Wear's my Data? Understanding the Cross-Device Runtime Permission Model in Wearables

Doguhan Yeke
Muhammad Ibrahim
Habiba Farukh
Abdullah Imran
Antonio Bianchi
Z. Berkay Celik
IEEE Security and Privacy(2024) (to appear)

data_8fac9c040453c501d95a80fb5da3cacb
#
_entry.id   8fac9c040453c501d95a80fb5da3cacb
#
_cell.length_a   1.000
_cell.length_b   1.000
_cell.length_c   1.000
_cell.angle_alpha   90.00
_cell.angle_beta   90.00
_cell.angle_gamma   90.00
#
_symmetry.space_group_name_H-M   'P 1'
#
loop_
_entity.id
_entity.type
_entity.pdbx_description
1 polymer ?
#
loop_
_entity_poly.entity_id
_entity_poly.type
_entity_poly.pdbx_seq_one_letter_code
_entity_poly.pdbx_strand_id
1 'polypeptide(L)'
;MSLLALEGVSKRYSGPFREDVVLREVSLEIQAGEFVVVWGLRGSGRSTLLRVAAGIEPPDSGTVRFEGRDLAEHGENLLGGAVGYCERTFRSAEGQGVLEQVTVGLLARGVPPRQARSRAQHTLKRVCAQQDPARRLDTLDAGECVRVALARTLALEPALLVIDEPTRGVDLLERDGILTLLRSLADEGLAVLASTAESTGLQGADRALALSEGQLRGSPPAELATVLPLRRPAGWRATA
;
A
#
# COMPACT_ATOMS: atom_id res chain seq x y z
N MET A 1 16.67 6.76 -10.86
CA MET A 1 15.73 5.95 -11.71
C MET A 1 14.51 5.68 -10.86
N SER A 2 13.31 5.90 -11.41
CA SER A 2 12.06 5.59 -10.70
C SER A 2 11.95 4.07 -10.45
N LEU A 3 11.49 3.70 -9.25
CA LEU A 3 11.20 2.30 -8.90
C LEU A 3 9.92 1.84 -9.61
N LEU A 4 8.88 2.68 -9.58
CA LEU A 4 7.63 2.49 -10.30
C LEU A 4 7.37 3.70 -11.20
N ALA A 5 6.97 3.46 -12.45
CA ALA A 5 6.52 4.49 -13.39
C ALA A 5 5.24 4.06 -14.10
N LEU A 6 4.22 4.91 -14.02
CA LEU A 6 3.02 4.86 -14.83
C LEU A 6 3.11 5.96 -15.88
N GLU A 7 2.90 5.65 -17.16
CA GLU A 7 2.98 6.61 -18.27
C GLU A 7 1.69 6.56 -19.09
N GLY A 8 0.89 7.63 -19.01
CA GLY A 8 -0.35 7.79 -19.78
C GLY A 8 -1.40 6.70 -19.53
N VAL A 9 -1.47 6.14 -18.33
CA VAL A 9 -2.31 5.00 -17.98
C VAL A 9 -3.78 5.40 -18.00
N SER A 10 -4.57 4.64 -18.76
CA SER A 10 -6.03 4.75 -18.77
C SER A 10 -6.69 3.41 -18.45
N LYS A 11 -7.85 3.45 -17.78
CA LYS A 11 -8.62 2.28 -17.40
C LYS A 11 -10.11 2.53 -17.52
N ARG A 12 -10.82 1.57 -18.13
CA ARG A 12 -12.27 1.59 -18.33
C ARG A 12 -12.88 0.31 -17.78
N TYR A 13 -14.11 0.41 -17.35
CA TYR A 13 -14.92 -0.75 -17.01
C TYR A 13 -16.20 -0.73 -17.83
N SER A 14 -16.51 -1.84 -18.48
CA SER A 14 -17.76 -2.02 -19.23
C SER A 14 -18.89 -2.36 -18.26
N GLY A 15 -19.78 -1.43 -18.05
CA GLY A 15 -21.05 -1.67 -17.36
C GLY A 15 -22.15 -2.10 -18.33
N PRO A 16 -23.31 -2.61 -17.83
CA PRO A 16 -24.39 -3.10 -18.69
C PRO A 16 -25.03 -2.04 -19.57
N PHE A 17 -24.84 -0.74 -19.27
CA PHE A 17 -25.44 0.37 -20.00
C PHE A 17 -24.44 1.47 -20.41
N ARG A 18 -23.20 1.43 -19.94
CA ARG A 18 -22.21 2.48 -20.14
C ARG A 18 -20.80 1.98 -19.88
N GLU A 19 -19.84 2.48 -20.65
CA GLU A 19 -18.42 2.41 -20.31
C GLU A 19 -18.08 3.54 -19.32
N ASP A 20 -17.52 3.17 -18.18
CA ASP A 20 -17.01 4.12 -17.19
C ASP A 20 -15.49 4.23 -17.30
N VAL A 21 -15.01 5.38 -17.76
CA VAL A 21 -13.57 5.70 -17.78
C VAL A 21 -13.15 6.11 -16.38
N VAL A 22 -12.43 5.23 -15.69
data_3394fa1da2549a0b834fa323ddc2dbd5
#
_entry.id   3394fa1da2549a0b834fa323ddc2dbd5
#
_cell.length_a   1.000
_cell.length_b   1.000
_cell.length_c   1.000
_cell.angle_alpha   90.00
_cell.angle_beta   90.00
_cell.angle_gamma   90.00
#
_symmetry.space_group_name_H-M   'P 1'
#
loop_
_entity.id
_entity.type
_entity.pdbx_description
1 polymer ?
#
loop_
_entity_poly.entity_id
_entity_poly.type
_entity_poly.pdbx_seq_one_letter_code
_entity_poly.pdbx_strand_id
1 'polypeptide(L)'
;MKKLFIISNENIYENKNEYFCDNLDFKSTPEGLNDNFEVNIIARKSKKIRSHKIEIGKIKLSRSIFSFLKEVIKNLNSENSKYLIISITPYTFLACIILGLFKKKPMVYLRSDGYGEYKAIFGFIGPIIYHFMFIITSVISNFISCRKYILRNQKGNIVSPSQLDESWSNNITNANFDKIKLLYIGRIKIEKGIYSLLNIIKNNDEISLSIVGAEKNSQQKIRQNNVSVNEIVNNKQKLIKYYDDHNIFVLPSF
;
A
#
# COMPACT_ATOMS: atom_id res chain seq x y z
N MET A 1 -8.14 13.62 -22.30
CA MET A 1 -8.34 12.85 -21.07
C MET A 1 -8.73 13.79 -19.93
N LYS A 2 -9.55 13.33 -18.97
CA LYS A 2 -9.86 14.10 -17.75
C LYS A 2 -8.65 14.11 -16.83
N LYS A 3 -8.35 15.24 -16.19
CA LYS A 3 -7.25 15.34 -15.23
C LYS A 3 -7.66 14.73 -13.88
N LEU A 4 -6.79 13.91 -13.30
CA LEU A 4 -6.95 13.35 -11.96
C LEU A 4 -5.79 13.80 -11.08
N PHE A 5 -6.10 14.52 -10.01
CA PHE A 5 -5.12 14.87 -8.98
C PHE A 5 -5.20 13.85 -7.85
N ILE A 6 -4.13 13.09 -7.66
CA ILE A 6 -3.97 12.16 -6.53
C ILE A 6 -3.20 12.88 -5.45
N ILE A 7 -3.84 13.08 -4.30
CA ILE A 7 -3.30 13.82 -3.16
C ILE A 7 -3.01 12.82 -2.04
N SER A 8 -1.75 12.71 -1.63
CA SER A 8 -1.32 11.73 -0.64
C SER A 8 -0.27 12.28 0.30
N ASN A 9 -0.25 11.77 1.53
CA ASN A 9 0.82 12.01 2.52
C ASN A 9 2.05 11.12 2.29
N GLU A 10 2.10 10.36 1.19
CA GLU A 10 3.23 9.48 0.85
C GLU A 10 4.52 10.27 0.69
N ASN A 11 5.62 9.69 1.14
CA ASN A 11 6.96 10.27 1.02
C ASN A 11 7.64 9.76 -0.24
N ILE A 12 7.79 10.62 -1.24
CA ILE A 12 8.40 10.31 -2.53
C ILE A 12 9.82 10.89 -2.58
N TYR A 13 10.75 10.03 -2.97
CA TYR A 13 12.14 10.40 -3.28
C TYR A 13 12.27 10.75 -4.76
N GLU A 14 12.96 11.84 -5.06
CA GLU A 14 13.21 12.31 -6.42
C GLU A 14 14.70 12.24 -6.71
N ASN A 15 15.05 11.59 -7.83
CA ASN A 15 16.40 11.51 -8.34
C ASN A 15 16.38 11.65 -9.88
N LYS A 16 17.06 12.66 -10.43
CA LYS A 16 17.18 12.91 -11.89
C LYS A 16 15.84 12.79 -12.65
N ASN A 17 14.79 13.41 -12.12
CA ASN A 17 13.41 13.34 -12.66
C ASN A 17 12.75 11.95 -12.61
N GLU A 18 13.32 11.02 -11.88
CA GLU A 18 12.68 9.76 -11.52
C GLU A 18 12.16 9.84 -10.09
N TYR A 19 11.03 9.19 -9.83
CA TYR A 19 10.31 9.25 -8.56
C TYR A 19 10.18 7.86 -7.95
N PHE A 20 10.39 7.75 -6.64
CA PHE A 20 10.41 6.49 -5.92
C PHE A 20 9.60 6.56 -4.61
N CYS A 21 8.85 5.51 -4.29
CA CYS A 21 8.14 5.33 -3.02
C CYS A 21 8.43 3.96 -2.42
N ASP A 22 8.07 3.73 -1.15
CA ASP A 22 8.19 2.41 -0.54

Wearable devices are becoming increasingly important, helping us stay healthy and connected. There are a variety of app-based wearable platforms that can be used to manage these devices. The apps on wearable devices often work with a companion app on users’ smartphones. The wearable device and the smartphone typically use two separate permission models that work synchronously to protect sensitive data. However, this design creates an opaque view of the management of permission- protected data, resulting in over-privileged data access without the user’s explicit consent. In this paper, we performed the first systematic analysis of the interaction between the Android and Wear OS permission models. Our analysis is two-fold. First, through taint analysis, we showed that cross-device flows of permission-protected data happen in the wild, demonstrating that 28 apps (out of the 150 we studied) on Google Play have sensitive data flows between the wearable app and its companion app. We found that these data flows occur without the users’ explicit consent, introducing the risk of violating user expectations. Second, we conducted an in-lab user study to assess users’ understanding of permissions when subject to cross-device communication (n = 63). We found that 66.7% of the users are unaware of the possibility of cross-device sensitive data flows, which impairs their understanding of permissions in the context of wearable devices and puts their sensitive data at risk. We also showed that users are vulnerable to a new class of attacks that we call cross-device permission phishing attacks on wearable devices. Lastly, we performed a preliminary study on other watch platforms (i.e., Apple’s watchOS, Fitbit, Garmin OS) and found that all these platforms suffer from similar privacy issues. As countermeasures for the potential privacy violations in cross-device apps, we suggest improvements in the system prompts and the permission model to enable users to make better-informed decisions, as well as on app markets to identify malicious cross-device data flows.